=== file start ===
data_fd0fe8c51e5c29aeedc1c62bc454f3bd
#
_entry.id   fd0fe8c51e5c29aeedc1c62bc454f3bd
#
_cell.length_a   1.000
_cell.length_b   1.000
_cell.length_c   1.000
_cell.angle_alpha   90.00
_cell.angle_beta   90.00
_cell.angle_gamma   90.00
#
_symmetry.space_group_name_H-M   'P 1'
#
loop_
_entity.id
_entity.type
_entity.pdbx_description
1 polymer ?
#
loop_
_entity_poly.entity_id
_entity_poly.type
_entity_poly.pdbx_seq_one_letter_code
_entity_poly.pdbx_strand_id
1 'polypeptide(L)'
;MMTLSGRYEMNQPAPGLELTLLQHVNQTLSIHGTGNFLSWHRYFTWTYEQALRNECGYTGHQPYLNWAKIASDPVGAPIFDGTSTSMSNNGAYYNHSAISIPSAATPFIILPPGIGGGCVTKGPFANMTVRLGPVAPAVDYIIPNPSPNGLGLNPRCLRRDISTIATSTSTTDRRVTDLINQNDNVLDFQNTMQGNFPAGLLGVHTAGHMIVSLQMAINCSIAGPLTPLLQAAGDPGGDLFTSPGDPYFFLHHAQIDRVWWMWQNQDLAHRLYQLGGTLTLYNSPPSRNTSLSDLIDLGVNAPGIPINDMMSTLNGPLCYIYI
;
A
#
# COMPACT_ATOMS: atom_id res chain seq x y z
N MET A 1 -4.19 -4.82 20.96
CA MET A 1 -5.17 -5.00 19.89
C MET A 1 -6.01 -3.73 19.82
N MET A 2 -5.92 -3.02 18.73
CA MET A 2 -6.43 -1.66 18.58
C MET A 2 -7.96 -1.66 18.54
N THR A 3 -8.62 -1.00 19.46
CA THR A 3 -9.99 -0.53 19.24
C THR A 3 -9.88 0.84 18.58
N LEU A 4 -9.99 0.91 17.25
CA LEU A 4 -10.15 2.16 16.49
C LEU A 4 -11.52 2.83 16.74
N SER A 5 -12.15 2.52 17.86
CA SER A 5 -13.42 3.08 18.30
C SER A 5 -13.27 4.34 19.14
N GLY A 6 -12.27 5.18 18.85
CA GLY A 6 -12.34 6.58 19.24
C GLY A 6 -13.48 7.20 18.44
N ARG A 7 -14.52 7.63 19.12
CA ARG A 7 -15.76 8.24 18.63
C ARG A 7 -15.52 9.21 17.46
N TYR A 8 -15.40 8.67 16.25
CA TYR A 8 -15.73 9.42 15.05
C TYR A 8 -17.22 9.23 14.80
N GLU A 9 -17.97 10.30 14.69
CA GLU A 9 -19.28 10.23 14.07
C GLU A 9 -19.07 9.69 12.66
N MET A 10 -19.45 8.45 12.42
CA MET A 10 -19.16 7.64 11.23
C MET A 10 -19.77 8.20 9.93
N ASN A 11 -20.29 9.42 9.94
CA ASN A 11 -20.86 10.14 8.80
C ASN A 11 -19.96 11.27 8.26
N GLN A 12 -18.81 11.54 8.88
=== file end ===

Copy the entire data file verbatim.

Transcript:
data_fd0fe8c51e5c29aeedc1c62bc454f3bd
#
_entry.id   fd0fe8c51e5c29aeedc1c62bc454f3bd
#
_cell.length_a   1.000
_cell.length_b   1.000
_cell.length_c   1.000
_cell.angle_alpha   90.00
_cell.angle_beta   90.00
_cell.angle_gamma   90.00
#
_symmetry.space_group_name_H-M   'P 1'
#
loop_
_entity.id
_entity.type
_entity.pdbx_description
1 polymer ?
#
loop_
_entity_poly.entity_id
_entity_poly.type
_entity_poly.pdbx_seq_one_letter_code
_entity_poly.pdbx_strand_id
1 'polypeptide(L)'
;MMTLSGRYEMNQPAPGLELTLLQHVNQTLSIHGTGNFLSWHRYFTWTYEQALRNECGYTGHQPYLNWAKIASDPVGAPIFDGTSTSMSNNGAYYNHSAISIPSAATPFIILPPGIGGGCVTKGPFANMTVRLGPVAPAVDYIIPNPSPNGLGLNPRCLRRDISTIATSTSTTDRRVTDLINQNDNVLDFQNTMQGNFPAGLLGVHTAGHMIVSLQMAINCSIAGPLTPLLQAAGDPGGDLFTSPGDPYFFLHHAQIDRVWWMWQNQDLAHRLYQLGGTLTLYNSPPSRNTSLSDLIDLGVNAPGIPINDMMSTLNGPLCYIYI
;
A
#
# COMPACT_ATOMS: atom_id res chain seq x y z
N MET A 1 -4.19 -4.82 20.96
CA MET A 1 -5.17 -5.00 19.89
C MET A 1 -6.01 -3.73 19.82
N MET A 2 -5.92 -3.02 18.73
CA MET A 2 -6.43 -1.66 18.58
C MET A 2 -7.96 -1.66 18.54
N THR A 3 -8.62 -1.00 19.46
CA THR A 3 -9.99 -0.53 19.24
C THR A 3 -9.88 0.84 18.58
N LEU A 4 -9.99 0.91 17.25
CA LEU A 4 -10.15 2.16 16.49
C LEU A 4 -11.52 2.83 16.74
N SER A 5 -12.15 2.52 17.86
CA SER A 5 -13.42 3.08 18.30
C SER A 5 -13.27 4.34 19.14
N GLY A 6 -12.27 5.18 18.85
CA GLY A 6 -12.34 6.58 19.24
C GLY A 6 -13.48 7.20 18.44
N ARG A 7 -14.52 7.63 19.12
CA ARG A 7 -15.76 8.24 18.63
C ARG A 7 -15.52 9.21 17.46
N TYR A 8 -15.40 8.67 16.25
CA TYR A 8 -15.73 9.42 15.05
C TYR A 8 -17.22 9.23 14.80
N GLU A 9 -17.97 10.30 14.69
CA GLU A 9 -19.28 10.23 14.07
C GLU A 9 -19.07 9.69 12.66
N MET A 10 -19.45 8.45 12.42
CA MET A 10 -19.16 7.64 11.23
C MET A 10 -19.77 8.20 9.93
N ASN A 11 -20.29 9.42 9.94
CA ASN A 11 -20.86 10.14 8.80
C ASN A 11 -19.96 11.27 8.26
N GLN A 12 -18.81 11.54 8.88